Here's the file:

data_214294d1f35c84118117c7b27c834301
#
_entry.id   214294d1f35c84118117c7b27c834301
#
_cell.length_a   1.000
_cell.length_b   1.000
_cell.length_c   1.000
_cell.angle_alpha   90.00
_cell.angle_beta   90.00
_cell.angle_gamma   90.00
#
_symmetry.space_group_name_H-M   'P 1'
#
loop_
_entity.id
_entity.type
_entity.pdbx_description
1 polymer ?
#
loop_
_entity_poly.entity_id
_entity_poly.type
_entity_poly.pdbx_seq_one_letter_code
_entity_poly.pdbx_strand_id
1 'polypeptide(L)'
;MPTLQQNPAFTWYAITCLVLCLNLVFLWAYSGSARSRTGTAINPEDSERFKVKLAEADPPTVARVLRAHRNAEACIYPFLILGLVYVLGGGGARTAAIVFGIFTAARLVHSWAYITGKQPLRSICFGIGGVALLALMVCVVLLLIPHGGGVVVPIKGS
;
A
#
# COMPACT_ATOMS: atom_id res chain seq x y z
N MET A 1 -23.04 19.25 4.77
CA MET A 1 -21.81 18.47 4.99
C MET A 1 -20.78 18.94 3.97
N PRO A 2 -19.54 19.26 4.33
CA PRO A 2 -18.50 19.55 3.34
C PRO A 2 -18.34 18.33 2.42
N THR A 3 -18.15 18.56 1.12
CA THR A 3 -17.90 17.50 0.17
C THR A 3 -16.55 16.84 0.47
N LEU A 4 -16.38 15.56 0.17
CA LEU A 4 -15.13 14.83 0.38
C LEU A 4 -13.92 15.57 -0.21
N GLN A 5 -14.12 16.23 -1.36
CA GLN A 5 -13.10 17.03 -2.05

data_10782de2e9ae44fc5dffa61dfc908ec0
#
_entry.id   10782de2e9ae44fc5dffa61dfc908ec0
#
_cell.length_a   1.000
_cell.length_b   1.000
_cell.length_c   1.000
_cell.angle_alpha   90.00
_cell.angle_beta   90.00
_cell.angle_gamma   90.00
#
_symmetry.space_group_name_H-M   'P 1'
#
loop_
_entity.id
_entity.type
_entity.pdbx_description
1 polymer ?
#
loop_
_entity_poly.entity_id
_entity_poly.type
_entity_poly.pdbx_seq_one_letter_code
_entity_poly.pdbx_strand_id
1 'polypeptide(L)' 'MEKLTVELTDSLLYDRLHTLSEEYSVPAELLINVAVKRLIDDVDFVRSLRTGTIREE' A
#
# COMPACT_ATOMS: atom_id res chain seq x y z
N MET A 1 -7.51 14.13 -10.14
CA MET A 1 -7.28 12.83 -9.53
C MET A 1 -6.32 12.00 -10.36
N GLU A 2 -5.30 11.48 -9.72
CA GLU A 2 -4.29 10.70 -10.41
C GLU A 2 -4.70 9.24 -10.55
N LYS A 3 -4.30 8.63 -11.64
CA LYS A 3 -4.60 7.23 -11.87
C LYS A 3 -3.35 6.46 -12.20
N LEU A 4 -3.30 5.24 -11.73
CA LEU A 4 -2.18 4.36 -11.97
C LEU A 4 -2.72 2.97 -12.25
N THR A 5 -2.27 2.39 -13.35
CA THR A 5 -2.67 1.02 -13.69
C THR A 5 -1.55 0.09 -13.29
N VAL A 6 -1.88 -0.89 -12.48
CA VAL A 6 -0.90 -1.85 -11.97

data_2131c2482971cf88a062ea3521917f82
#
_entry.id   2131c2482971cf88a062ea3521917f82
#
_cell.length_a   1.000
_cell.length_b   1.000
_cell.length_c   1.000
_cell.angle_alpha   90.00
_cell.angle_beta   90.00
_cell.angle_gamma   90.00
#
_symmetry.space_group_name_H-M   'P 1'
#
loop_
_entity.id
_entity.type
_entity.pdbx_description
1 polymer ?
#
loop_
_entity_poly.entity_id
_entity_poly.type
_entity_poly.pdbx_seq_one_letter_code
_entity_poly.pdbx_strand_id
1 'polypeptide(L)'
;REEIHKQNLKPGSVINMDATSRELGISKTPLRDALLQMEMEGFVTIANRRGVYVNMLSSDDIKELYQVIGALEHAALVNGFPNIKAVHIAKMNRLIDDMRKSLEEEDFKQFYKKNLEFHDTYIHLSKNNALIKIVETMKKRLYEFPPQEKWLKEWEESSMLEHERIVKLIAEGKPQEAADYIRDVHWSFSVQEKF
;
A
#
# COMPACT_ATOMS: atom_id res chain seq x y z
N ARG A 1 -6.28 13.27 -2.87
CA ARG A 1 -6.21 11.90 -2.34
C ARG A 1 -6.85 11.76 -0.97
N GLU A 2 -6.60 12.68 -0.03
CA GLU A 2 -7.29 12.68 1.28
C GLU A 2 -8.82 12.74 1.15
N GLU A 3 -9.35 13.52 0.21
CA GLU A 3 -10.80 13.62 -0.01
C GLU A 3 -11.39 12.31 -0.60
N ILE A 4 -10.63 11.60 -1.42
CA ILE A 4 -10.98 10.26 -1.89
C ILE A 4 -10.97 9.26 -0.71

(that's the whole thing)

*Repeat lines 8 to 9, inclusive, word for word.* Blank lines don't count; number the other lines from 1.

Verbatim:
_cell.angle_alpha   90.00
_cell.angle_beta   90.00